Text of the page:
By John Johnson
BassFan Senior Editor
After nearly a decade as a true bass-fishing nomad, Carl Jocumsen finally has a home in the U.S. that he can call his own.
"A lot of good things have happened recently," said the 35-year-old native of Australia. "It's been the best few months of my life."
The first part of 2019 wasn't real good to him – from a professional perspective, anyway – as he struggled badly through the initial half of the Bassmaster Elite Series campaign. The latter portion was full of highlights, though: a victory at Lake Tenkiller, his marriage to the former Kayla Palaniuk (Brandon's cousin) and the purchase of his new digs in Graysville, Tenn., just a 15-minute drive from one of the major boat launches at Lake Chickamauga.
"It's a big shop with living quarters on the side of it. It backs up to a little mountain lake, about 35 acres, that's been managed to take out the smaller fish and leave the big ones.
"There are giants in there."
Spoils of Victory
The Jocumsens wouldn't be enjoying their new home this winter if not for Carl's triumph at Tenkiller in the regular-season finale.
"We found the place six months ago, but we couldn't come up with the money for the down payment," he said. "The owners came back with some other financing to try to help us and we went through the whole thing again, but a week before Tenkiller we had to tell them that we still couldn't do it – it wasn't possible with the season I'd had. Then I called them on the Monday after (his win) and told them it was on again.
"In a roundabout way, I guess it was just meant to be."
Since coming to America in 2011, he's gotten mail at residences in numerous different states, often sleeping in the guest room at the homes of fellow anglers or others affiliated with the sport. He spent many, many nights in a Lance camper affixed to the rear of his truck.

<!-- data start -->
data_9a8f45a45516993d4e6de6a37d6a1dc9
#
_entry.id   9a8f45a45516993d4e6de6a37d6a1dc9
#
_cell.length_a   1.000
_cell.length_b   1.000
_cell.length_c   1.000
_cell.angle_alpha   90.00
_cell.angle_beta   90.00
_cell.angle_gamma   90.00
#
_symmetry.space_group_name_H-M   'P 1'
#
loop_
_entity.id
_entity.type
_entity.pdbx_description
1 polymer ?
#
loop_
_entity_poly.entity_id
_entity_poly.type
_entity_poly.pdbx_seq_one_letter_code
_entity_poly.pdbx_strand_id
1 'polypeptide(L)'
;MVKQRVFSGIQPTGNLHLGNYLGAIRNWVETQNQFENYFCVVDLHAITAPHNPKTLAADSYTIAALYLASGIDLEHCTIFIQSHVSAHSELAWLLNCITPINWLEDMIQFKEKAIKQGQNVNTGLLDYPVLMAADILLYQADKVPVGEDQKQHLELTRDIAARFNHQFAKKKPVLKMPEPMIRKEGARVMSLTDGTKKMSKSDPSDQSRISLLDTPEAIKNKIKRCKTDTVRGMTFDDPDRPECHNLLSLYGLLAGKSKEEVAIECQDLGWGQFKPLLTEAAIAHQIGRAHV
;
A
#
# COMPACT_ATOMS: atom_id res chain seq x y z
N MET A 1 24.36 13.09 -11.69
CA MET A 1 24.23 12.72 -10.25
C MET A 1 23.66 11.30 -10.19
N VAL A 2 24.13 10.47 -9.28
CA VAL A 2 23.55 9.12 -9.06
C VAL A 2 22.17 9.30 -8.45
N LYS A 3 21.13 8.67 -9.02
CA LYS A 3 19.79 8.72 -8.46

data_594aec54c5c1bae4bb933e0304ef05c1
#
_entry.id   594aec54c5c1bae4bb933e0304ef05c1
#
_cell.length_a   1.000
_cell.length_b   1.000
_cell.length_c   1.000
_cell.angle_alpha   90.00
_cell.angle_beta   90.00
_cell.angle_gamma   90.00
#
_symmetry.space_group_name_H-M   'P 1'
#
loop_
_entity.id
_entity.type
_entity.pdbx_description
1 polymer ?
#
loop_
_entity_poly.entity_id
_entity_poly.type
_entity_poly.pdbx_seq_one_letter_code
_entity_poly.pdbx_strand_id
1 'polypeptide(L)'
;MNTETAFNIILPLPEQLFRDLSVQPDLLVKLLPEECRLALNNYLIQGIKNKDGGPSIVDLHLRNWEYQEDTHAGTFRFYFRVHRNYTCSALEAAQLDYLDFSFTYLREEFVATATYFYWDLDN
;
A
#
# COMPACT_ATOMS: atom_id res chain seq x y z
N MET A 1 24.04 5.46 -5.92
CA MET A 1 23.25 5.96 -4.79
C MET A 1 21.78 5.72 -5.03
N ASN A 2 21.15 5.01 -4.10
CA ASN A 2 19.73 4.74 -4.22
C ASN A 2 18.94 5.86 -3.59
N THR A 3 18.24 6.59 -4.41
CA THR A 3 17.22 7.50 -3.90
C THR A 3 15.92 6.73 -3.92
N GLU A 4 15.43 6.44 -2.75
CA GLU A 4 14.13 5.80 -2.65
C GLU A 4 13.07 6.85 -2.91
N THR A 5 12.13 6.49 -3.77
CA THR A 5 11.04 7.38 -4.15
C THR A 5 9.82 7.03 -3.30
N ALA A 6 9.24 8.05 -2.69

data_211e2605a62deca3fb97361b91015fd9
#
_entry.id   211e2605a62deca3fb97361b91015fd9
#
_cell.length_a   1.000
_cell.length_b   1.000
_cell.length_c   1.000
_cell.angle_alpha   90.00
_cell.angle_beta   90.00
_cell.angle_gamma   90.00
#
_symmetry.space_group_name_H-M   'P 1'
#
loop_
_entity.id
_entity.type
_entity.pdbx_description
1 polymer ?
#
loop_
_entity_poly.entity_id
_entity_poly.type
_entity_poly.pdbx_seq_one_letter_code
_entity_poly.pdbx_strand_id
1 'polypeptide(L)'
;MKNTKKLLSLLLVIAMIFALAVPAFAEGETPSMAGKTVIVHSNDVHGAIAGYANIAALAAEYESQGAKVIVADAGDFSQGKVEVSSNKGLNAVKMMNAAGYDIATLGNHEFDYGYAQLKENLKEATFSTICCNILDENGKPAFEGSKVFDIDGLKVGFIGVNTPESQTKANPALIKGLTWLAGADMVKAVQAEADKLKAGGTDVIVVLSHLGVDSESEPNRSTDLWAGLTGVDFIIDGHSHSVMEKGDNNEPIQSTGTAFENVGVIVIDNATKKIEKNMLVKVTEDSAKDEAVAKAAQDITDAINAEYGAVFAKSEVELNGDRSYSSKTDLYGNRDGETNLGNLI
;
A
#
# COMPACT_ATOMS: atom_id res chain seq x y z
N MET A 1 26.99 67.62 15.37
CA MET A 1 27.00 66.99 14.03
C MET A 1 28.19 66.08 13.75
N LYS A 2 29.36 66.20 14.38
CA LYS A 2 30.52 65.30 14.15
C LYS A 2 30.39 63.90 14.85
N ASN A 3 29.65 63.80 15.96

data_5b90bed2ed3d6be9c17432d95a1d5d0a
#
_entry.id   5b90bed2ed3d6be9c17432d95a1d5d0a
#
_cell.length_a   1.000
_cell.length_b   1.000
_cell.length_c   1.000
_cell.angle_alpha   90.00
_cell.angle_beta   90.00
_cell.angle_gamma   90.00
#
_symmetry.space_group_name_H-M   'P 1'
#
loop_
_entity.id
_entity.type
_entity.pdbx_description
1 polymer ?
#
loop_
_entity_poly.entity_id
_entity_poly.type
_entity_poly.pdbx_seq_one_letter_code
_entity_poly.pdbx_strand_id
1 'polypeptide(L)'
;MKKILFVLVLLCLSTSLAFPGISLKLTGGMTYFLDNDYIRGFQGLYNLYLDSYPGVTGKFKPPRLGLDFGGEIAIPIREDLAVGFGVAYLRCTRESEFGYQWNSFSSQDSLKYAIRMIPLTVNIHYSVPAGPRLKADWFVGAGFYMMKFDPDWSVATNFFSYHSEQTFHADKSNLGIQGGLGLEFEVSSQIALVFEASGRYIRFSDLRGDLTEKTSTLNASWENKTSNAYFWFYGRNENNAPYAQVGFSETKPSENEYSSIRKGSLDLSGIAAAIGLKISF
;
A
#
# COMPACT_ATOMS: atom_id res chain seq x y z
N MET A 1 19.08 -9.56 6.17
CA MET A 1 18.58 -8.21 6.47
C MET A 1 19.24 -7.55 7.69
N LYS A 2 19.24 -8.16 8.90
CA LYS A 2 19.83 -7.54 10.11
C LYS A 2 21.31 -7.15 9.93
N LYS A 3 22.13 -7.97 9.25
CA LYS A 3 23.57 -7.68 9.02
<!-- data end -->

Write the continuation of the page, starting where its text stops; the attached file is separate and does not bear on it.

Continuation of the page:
"The entire time I've been here I've never had a place where I could unpack and get my tackle sorted. Now I'm going as hard as I can every day, getting things ready for next year. In the past everything's always come down to the last second – I'd be breaking my boat in right before the first tournament and it was just a madhouse. This year I had my boat in my own shop, rigged and ready by the end of November, and I've been ordering tackle and getting everything in order. It's going to make a huge difference in the end.
"We love it here," he continued. "We've got four acres that backs onto the lake and we're on the last (parcel) on our road, so no one drives past us. We basically don't have neighbors."
He hasn't caught any monsters from the little impoundment yet, but the first day he fished it, his cousin visiting from Australia had a shot at two just a few seconds apart.
"He hooked one that was a legitimate giant – when it boiled near the top I said 'this is a 10-plus.' It came off and we didn't get to see it, and the jig came to the top and one that was at least 10 ate it right next to the boat. He had that one on for about 15 seconds before it got off.
"I've fished it quite a bit now and I've caught a bunch of fish, but I haven't seen size like that since it's gotten cold."
More Consistency Ahead?
Jocumsen's win bumped him up to 57th place out of 75 anglers on the final 2019 points list. In five seasons as a pro (three on the Elite Series, two on the FLW Tour), he's yet to qualify for a championship event.
He believes that one of the residuals of his first win will be greater consistency in the future.
"I've always enjoyed the journey and I know the process and I've always understood how lucky I was to be doing this, but trying to get that first win always felt like a big weight on my shoulders – was it ever actually going to happen? I had so much belief and so much hope and I knew I had a strong work ethic, but certain thoughts start to creep in.
"Now if I have a bad tournament it won't affect me as much as it used to. Nobody can ever take that win away from me and it's given me a different attitude toward a lot of things and it's only going to help me. For the last nine years I've fished every tournament to win without thinking about the Classic or the points or anything else, and it's resulted in some bad finishes.
"I always knew that a win would do a lot for me mentally and now I feel like I can relax and fish a different style, and I think that will help with staying up there in the points and being more consistent. It's going to be interesting to see the results because I've got a different mindset than I've ever had."